Everyone has regrets. Despite the time-shifting mixed-media razzle dazzle of Li Yang and Guo Fan's ambitious and exuberant film 'Lee's Adventure,' this universal truth can't be ignored. The attempts to change the past can sometimes consume an entire life, and exposing this in a grand, heartbreaking scale is what makes this film so unexpectedly tender and wise.

It is unexpected because, were you to drop in on any random scene you may just get the wind knocked out of you by its frantic cutting, bursts of animation or hyper-stylized performances. 'Lee's Adventure' is about a reluctant time traveler (played by Jaycee "son of Jackie" Chan) who uses a charmed violent video game to help transport him through different spots along the spacetime continuum. It's a disc his Uncle specially made for him, and gifted when we was just a young klutz suffering from a mental disorder called TDD -- Time Dilation Disorder.

It's unclear if the Uncle's game would work for everyone or just those with TDD, because our hero Lee isn't the only one who has it. He keeps medicated, though, so his outbreaks are rare. When they happen, Lee can move about the world experiencing the flow of time when all else appears frozen -- think the 'Star Trek' episode "Wink of an Eye," or Nicholson Baker's novel 'The Fermata,' or, if you must, the '80s sitcom 'Small Wonder.' This ability is helpful if you want to take some revenge on annoying co-workers, but a troubling aspect is when a walk from a phone booth to the park can sometimes suck a whole year from your life (and you then have to spend time trying to piece together what you actually experienced during this time).

Just when Lee's young adulthood is at its nadir, things look up when it appears that he doesn't have to spend a lifetime suffering from TDD alone. He meets Wang Qian who has the same affliction. An argument about how to stifle the illness (there are pills one can take) leads to a tragic accident and, well, this sets Lee off on his "adventure" to change the past.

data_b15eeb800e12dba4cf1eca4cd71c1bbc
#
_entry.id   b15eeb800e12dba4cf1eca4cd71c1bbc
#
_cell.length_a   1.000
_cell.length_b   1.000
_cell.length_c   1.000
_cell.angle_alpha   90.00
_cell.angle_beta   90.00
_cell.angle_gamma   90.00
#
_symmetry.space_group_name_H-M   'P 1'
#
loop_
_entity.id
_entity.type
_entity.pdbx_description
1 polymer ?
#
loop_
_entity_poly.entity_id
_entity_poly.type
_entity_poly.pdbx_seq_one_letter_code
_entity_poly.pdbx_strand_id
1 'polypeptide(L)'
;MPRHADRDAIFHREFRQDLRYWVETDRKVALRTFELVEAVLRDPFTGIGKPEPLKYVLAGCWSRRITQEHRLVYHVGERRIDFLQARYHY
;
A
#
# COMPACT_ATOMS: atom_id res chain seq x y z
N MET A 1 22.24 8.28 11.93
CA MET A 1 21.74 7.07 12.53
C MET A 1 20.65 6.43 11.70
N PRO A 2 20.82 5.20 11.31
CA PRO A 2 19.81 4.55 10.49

What follows is a series of increasingly bizarre set pieces, stories-within-stories and playful tweaks at cinematic form. Using tropes from video games (and some very funny imagery suggesting a correlation with controller technique and onanism), spy movies, 1980s rock videos, movie trailers and Saturday morning cartoons, Lee won't give up the fight to achieve his utopian vision. At one point he saves the president's daughter and kills a Robo-Nazi Osama bin Laden. Just go with it.

While 'Lee's Adventure' certainly gets a little nuts, its script maintains a level of self-awareness. As a nicely added shade, it also wears its emotions on its sleeve. It's got a nice mix of 'The Fountain' and 'Scott Pilgrim vs. The World' with a touch of 'Slaughterhouse-Five' as well as the earned sentimentality of Japanese filmmaker Yoshihiro Nakamura.

'Lee's Adventure' isn't just a visual treat or a whirlwind of high concept comedy. Its emotion rings out. One can only experience the adventure in question in the realm of fiction, but no doubt everyone has something in the past they'd take the gamble for.

Rating Meter 9

Jordan Hoffman was the movies editor at Hearst Digital’s UGO for four years and currently contributes to SlashFilm, MTV’s NextMovie and StarTrek.com. He’s made two marginally successful independent movies, is a member of the New York Film Critics Online and was named IFC’s Ultimate Film Fanatic of the NorthEast in 2004. Follow him on Twitter at @JHoffman6.

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